The wish to penetrate the past, to rebel against the irreversibility of time - this is what fuels my practice. I use vintage photographs as a means of launching my painting. They allow me to have a window into the past, but this window is cut by the person behind the lens, so it is biased and selective. Photographs tease us with a glanced moment but they do not allow the moment to be entered into. So as a time machine, the photograph is rather flawed.
Why do I have this desire to enter the past in the first place? Being born in the USSR just prior to its collapse, I spent my childhood in the ruins of its cultural paradigm. The oral narratives passed down to me by family recounting the Soviet era were rather contradictory, my school history textbooks were being altered and re-written in front of my eyes, so my generation learned early that history cannot be trusted. They say to know the future one must know the past - but what happens if you have no past, what happens when you’re born at the point of a fissure, a crack, a departure?
In my practice I alter, abstract, and fictionalize transferred photographic images, either of my family or found in flea markets, leaving an imprint of my own bodily movement in them through my gestured marks - and this movement driven by the desire to reclaim the past. By translating the sign of “oldness” into a painted image I can control the visual dynamics of the photographic image, start to impose my own subjective position, organize a formal space and think through painting. The large formats of my canvases allow me to feel them not as a window, but rather as a portal to the past, through which I can insert my presence. I seek to disrupt the linear spatial perspective of the photograph, so I deliberately destroy the relationship between the foreground and background, mixing them into a single pictorial mass of slimy paint.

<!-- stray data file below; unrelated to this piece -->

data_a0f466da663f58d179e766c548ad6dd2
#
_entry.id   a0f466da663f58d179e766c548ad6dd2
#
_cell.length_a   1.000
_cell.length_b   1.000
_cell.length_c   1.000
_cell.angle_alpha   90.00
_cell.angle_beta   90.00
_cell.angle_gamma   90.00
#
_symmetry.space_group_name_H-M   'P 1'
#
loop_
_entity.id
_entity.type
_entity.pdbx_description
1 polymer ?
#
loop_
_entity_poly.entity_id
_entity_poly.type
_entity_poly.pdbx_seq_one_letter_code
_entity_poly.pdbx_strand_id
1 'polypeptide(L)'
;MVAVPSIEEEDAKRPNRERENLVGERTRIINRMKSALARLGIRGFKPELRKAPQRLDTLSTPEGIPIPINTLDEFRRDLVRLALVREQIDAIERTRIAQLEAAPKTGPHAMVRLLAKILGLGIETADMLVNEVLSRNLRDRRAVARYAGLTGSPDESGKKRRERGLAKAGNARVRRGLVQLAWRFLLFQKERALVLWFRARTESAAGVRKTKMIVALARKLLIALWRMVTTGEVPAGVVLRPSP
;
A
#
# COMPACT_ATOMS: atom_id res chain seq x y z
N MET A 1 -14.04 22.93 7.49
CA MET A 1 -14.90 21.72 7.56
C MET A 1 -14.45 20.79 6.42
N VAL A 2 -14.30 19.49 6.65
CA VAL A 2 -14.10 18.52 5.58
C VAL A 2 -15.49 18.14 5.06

Therefore, my painting is a way to enter into some sensual interaction with the reality from the past, captured in images, driven by my protest against the subjectivity of history.